Hermann Scherchen

Hermann Scherchen

Hermann Scherchen (21 June 1891 – 12 June 1966) was a German conductor.

Scherchen was born in Berlin. Originally a violist, he played among the violas of the Bluthner Orchestra of Berlin while still in his teens. He conducted in Riga from 1914 to 1916 and in Königsberg from 1928 to 1933, after which he left Germany in protest at the Nazi regime and worked in Switzerland. Along with the philanthropist Werner Reinhart, Scherchen played a leading role in shaping the musical life of Winterthur for many years, with numerous premiere performances, the emphasis being placed on contemporary music. From 1922 to 1950 he was the principal conductor of the city orchestra Winterthur (today known as Orchester Musikkollegium Winterthur).

Making his debut with Schoenberg's Pierrot Lunaire, he was a champion of 20th-century composers such as Richard Strauss, Anton Webern, Alban Berg and Edgard Varèse, and actively promoted the work of younger contemporary composers including Iannis Xenakis, Luigi Nono and Leon Schidlowsky.

He was the teacher of Karel Ančerl, Egisto Macchi, Marc Bélanger, Françoys Bernier, Frieda Belinfante and Karl Amadeus Hartmann, and contributed to the libretto of Hartmann's opera Simplicius Simplicissimus. He also premiered Hartmann's early work Miserae. Conductor Francis Travis was a pupil, then conducting assistant, for five years.

He is probably best known for his orchestral arrangement (and recording) of Bach's The Art of Fugue. His 1953 "Lehrbuch des Dirigierens" (Treatise on Conducting, ISBN 3-7957-2780-4) is a standard textbook. His recorded repertoire was extremely wide, ranging from Vivaldi to Reinhold Glière.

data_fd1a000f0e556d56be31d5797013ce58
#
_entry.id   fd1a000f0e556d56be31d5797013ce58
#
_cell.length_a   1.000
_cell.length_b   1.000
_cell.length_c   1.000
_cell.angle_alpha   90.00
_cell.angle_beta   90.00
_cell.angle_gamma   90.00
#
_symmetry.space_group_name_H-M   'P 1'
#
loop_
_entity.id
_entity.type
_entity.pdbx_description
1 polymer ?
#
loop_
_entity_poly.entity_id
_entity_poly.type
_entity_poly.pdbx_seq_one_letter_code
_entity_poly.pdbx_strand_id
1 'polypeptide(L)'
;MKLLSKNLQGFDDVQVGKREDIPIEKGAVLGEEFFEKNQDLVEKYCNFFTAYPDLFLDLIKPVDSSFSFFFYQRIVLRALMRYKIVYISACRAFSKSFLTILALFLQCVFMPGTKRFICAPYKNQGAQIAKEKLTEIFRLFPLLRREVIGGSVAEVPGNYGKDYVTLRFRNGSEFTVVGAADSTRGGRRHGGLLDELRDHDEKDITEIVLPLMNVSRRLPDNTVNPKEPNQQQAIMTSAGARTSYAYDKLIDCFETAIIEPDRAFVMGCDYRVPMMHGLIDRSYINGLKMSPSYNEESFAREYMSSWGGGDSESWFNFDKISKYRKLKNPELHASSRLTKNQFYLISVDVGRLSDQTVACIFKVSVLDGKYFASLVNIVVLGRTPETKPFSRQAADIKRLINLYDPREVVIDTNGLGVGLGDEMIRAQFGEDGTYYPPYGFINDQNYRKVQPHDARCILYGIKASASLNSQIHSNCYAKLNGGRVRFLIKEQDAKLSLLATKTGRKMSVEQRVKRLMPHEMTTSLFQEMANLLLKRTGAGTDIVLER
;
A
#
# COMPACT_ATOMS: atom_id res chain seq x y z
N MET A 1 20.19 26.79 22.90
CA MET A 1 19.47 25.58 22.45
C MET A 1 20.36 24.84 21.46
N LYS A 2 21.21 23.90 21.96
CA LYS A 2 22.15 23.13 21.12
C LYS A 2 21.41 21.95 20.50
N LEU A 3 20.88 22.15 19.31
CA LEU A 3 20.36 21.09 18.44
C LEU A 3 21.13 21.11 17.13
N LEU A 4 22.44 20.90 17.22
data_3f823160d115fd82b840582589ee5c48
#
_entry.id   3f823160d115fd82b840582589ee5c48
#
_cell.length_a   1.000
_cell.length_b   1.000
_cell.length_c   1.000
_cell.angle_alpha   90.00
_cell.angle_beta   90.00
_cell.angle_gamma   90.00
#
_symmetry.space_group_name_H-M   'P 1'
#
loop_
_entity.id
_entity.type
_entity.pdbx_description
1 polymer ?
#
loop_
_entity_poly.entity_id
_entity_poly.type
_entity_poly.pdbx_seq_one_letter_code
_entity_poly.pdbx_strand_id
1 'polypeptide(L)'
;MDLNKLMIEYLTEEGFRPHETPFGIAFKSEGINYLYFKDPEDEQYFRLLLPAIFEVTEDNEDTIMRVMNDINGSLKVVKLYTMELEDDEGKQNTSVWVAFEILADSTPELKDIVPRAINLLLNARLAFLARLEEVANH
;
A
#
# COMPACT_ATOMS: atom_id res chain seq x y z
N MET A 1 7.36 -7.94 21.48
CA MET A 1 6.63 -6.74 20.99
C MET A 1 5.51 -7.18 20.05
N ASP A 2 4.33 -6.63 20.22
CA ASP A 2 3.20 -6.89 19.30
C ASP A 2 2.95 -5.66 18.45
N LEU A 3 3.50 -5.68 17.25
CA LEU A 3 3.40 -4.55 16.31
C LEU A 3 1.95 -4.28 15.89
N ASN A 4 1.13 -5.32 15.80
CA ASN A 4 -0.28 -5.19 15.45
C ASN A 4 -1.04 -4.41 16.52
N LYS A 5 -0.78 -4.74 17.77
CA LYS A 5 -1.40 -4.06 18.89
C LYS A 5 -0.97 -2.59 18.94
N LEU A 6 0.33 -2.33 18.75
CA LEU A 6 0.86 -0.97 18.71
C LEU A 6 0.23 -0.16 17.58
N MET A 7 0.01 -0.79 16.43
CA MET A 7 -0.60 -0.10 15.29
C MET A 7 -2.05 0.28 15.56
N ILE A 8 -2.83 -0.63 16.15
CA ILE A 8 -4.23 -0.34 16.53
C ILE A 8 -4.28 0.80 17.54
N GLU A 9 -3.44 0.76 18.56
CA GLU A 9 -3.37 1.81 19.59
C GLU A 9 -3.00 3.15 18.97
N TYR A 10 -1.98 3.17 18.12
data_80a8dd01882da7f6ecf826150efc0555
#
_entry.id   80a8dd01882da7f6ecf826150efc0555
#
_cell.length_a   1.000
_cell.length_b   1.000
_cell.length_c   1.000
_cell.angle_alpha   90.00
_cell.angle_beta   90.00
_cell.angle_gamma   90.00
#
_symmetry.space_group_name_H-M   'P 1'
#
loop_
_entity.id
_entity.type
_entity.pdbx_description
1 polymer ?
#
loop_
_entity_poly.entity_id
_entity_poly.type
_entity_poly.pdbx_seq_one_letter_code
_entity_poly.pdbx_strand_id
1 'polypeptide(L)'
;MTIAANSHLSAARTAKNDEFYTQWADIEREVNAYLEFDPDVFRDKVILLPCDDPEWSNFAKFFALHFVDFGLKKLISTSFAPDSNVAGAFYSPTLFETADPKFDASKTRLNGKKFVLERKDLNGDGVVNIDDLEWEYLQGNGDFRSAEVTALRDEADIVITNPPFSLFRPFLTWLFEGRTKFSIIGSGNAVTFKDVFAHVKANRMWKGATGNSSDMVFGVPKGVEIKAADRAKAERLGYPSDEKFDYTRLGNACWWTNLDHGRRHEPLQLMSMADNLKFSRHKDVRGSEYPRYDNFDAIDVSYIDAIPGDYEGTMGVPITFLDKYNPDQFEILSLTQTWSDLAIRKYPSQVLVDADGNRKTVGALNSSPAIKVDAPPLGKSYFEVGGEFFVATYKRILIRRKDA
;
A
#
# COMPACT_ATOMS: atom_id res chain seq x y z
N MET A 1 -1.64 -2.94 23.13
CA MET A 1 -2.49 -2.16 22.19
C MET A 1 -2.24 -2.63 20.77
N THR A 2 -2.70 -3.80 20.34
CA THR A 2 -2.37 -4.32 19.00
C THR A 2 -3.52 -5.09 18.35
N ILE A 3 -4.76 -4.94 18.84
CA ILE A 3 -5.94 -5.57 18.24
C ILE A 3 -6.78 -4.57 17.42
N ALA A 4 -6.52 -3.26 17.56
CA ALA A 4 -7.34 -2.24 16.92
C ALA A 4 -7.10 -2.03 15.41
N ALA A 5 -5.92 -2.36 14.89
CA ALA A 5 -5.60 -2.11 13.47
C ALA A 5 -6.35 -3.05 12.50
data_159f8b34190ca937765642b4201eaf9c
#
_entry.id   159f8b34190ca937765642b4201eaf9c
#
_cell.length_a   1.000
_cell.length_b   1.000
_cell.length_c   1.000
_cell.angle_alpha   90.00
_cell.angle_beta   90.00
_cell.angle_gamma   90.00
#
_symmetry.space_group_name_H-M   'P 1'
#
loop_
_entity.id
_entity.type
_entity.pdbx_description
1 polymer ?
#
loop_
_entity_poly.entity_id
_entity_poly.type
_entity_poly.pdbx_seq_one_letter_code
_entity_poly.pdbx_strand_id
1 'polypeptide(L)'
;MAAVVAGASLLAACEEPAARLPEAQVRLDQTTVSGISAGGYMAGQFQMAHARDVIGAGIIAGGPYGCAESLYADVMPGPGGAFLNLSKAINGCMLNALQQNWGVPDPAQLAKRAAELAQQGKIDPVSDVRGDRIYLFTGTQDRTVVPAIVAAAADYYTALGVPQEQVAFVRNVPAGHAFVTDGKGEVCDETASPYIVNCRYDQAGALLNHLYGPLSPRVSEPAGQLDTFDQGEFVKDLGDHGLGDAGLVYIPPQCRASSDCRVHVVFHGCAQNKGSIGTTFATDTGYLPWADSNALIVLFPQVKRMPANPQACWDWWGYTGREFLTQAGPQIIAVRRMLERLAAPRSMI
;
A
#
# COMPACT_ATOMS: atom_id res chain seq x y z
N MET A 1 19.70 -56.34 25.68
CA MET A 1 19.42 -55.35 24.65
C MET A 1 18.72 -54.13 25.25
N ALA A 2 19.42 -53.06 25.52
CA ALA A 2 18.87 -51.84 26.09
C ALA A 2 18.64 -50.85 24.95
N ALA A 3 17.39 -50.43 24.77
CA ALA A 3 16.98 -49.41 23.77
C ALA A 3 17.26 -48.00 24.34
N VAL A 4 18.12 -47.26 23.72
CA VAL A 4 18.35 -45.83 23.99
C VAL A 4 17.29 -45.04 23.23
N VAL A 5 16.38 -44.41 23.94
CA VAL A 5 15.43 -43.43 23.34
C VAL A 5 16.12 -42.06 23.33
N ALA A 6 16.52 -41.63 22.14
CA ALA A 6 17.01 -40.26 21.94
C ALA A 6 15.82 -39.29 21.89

Like Vasily Safonov and (in later life) Leopold Stokowski, Scherchen commonly avoided the use of a baton. His technique when in this mode sometimes caused problems for players; an unidentified BBC Symphony Orchestra bassoonist told the singer Ian Wallace that interpreting Scherchen's minuscule hand movements was like trying to milk a flying gnat. According to Fritz Spiegl, Scherchen worked largely through verbal instructions to his players and his scores were peppered with reminders of what he needed to say at each critical point in the music.

However, Scherchen did not always dispense with the baton. The film of his rehearsal of his edition of Bach's The Art of Fugue with the CBC Toronto Chamber Orchestra shows him using a baton throughout, and very effectively.

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Hermann Scherchen

Hermann Scherchen

Hermann Scherchen (21 June 1891 – 12 June 1966) was a German conductor.

Scherchen was born in Berlin. Originally a violist, he played among the violas of the Bluthner Orchestra of Berlin while still in his teens. He conducted in Riga from 1914 to 1916 and in Königsberg from 1928 to 1933, after which he left Germany in protest at the Nazi regime and worked in Switzerland. Along with the philanthropist Werner Reinhart, Scherchen played...

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5 albums
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J. S. BACH Mass in B minor, BWV.232

Recorded in 1950
Duration:1hr 30:04

Emmy Loose (soprano)
Hilde Ceska (soprano)
Gertrud Burgstaler-Schuster (contralto)
Anton Dermota (tenor)
Alfred Poell (bass)
Vienna Akademie Kammerchor
Vienna Symphony Orchestra
conductor: Hermann Scherchen
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BEETHOVEN Symphony No. 4
BEETHOVEN Six Overtures

Recorded 1954
Total duration: 71:48

Royal Philharmonic Orchestra
Vienna State Opera Orchestra
conducted by Hermann Scherchen

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BEETHOVEN Symphony No. 2
BEETHOVEN Symphony No. 8

Recorded in 1954
Total duration: 52:32

Royal Philharmonic Orchestra
conducted by Hermann Scherchen

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BEETHOVEN Symphony No. 5
BEETHOVEN Piano Concerto No. 5 'Emperor'

Recorded 1954 & 1951
Total duration: 70:37

Paul Badura-Skoda, piano
Royal Philharmonic Orchestra
Vienna State Opera Orchestra
conductor Hermann Scherchen

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BRAHMS Double Concerto

Recorded in 1951
Duration: 32:06

Jean Fournier, violin
Antonio Janigro,
cello
Vienna State Opera Orchestra
Conductor: Hermann Scherchen